Last September, I cut the ribbon at Park Avenue Elementary School in Orange, where our reformed SDA took another dilapidated 19th century facility and turned it into a modern, school.
These new schools aren't just abstractions in a debate.
They offer hope to the lives of real people.
Oliver Street and Park Avenue are a part of a larger New Jersey story.
That story is one of excellence and achievement.
New Jersey's students out-perform the rest of the nation in reading, writing, and math.
They graduate and attend college at rates that exceed those of nearly every state in the nation.
While other states are lowering standards for graduation, we are raising them.
I consider this narrative on our children's education to be a cornerstone of my legacy as governor.
It is also yours . . . one of which you should all be very proud.
As a father and a grandfather, I believe that the first priority of government after providing for domestic safety must be to protect the health and welfare of our children.
That means all of our children.
Not just those who were fortunate enough to be born into strong and loving families.
Not just those whose parents have wherewithal.
If one child goes without healthcare, if one child slips between the cracks in a broken welfare system, we are all diminished by her pain.
For me, failed outcomes for our kids are unacceptable.
Here, in New Jersey, we have long believed in the fundamental right of every child to go to the doctor when he is sick.
It is his basic, human right to receive the care, vaccinations and medications he or she needs to start healthy and to stay healthy.
In my time as governor, we added over 100,000 kids to Family Care, and doubled the number of community health centers.
We are one of only two states in the nation to have a child health care mandate.
These efforts are a real, New Jersey success story.
But we didn't stop there.
When it comes to our most vulnerable kids, there is no substitute for a strong, comprehensive safety net.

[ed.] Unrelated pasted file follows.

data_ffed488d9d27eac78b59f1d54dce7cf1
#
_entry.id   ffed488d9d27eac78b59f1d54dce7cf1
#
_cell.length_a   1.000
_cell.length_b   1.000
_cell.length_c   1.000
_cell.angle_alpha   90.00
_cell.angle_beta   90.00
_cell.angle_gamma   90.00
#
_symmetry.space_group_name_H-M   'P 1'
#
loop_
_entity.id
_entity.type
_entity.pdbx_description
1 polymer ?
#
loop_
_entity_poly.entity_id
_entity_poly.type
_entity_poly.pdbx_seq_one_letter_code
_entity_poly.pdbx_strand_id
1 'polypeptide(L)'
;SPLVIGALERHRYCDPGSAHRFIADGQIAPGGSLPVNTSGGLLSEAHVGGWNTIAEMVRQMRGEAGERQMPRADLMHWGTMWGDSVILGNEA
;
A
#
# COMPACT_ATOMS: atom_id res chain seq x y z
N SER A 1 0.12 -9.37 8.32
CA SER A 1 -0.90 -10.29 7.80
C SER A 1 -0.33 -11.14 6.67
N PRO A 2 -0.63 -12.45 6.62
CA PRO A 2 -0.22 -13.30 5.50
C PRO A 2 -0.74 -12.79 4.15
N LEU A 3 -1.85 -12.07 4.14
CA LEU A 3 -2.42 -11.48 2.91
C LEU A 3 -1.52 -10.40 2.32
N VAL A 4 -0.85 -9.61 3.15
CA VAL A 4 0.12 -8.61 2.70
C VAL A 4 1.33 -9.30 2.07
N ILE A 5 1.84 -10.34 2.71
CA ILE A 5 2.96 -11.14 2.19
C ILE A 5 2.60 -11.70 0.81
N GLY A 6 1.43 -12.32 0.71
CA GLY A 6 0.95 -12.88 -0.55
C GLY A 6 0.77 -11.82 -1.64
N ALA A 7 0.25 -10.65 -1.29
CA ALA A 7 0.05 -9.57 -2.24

That's why we took a child welfare system that was once rated among the worst and made it among the best.
That's why we passed an autism screening and treatment mandate that requires insurance companies to provide critical care for these special children.
That's why we funded early childhood education for over 50,000 kids and are on a track to assure an equal start for thousands more.
The evidence is clear:
Pre-school helps children develop the vocabulary and social skills needed for a lifetime of learning.
It's even more vital for kids with special needs.
It's no coincidence that New Jersey's achievement gap between minority and non-minority students is closing, even as it's grown wider in other states.
Just as education begins before kindergarten, it does not end in the 12th grade.
Together we have increased funding for tuition aid grants, each year, and expanded the reach of the Stars program, so that every high school graduate is able to realize the dream of a college education.
These are the priorities I have championed as your governor.
We also made New Jersey a beacon for progressive government.
We doubled the earned income tax credit, tripled state housing vouchers, and grew the state's food assistance program by a multiple of hundreds. Just yesterday, you all courageously eased the suffering of many New Jerseyians, present and future, by giving them the opportunity to legally access MEDICAL marijuana.
We put an end to state-sponsored violence when we abolished capital punishment.
We did so because, in the moral words of Dr. King: "Man must evolve . . . for all human conflict, a method of resolution which rejects revenge, aggression, and retaliation. "
We were the second state in the nation to implement a Family Leave Insurance program, because we believe that no one should have to choose between caring for a sick family member, or a newborn child, and keeping her job.
Building a more progressive state also means extending equal opportunities and equal rights to all citizens.
In 2006, we passed an important civil unions law. We did so because we value the principles of fairness and equality. At the time, many of us hoped that civil unions would extend equal rights to same-sex couples enjoyed by heterosexual ones.
Like many of you in this chamber, I understand that we fell short.